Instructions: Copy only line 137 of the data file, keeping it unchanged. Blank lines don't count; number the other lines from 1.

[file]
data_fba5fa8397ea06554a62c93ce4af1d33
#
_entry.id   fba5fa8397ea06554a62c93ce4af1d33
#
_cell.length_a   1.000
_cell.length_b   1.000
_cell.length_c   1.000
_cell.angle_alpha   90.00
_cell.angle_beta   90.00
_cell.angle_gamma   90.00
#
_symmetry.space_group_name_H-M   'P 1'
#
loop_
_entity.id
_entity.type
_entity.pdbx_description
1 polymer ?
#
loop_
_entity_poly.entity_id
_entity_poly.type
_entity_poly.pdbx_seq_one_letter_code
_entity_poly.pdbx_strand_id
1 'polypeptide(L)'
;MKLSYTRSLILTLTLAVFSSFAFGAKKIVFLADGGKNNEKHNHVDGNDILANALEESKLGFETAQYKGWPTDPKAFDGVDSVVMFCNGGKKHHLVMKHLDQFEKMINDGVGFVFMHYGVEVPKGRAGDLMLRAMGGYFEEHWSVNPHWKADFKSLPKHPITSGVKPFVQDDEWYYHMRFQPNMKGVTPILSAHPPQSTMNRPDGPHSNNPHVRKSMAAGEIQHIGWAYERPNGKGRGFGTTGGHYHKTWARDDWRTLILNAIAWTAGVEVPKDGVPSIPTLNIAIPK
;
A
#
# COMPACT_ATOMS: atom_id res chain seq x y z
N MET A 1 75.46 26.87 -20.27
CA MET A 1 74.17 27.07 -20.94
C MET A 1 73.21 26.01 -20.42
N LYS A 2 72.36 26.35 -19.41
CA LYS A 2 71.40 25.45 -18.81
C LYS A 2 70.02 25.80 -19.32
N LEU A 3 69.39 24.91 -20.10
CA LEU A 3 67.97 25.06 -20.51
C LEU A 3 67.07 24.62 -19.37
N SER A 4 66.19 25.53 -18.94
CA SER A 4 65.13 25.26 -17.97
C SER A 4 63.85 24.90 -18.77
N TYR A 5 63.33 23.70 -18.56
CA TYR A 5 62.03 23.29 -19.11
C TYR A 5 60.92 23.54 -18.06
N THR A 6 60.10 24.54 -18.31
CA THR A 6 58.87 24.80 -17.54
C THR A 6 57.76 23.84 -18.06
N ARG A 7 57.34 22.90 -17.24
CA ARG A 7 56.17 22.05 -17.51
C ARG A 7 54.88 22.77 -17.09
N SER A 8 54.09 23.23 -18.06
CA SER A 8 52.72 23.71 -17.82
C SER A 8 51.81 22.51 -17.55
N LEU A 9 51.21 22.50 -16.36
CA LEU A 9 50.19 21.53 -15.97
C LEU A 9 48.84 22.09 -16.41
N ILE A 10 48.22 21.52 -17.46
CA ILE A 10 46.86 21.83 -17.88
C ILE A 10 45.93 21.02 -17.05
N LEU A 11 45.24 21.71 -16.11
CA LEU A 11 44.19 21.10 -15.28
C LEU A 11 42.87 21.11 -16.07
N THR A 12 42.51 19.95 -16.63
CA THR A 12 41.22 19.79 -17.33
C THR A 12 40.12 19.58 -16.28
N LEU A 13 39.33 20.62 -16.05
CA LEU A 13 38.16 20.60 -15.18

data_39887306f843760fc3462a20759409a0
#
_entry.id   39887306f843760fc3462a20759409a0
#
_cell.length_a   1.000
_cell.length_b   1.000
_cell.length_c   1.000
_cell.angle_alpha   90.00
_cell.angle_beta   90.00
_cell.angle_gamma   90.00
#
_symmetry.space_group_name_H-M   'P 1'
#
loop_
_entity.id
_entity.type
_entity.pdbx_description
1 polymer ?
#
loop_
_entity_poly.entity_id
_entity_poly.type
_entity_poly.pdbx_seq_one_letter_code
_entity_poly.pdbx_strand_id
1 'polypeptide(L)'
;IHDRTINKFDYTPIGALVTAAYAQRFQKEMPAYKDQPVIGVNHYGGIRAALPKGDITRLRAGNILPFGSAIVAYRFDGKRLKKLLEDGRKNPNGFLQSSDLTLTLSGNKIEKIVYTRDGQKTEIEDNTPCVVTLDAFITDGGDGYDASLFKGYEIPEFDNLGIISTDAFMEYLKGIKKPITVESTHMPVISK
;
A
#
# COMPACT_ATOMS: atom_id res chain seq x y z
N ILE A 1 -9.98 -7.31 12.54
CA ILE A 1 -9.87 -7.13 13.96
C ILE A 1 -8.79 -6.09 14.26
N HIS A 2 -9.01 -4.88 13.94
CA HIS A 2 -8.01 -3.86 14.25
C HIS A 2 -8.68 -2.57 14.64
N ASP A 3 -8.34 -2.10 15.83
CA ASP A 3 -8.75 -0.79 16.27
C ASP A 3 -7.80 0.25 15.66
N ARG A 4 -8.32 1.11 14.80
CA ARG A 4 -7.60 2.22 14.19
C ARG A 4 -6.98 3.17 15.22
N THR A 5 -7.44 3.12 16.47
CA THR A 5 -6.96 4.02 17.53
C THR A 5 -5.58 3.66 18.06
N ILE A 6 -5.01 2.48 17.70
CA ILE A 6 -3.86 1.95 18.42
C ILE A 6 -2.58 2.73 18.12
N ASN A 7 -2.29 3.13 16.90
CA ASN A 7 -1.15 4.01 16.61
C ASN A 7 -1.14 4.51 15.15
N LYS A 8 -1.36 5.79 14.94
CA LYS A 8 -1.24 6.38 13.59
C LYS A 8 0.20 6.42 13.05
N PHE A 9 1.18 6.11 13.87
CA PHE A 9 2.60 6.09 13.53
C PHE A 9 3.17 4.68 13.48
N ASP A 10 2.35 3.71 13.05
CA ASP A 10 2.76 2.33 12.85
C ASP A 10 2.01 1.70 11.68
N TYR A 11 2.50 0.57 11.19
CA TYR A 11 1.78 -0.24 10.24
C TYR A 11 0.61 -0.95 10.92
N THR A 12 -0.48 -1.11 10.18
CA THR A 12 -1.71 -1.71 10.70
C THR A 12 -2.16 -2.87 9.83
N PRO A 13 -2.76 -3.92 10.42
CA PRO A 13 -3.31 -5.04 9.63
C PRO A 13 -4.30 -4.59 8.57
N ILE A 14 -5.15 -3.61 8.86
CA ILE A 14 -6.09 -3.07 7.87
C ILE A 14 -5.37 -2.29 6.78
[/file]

C PRO A 13 -4.30 -4.59 8.57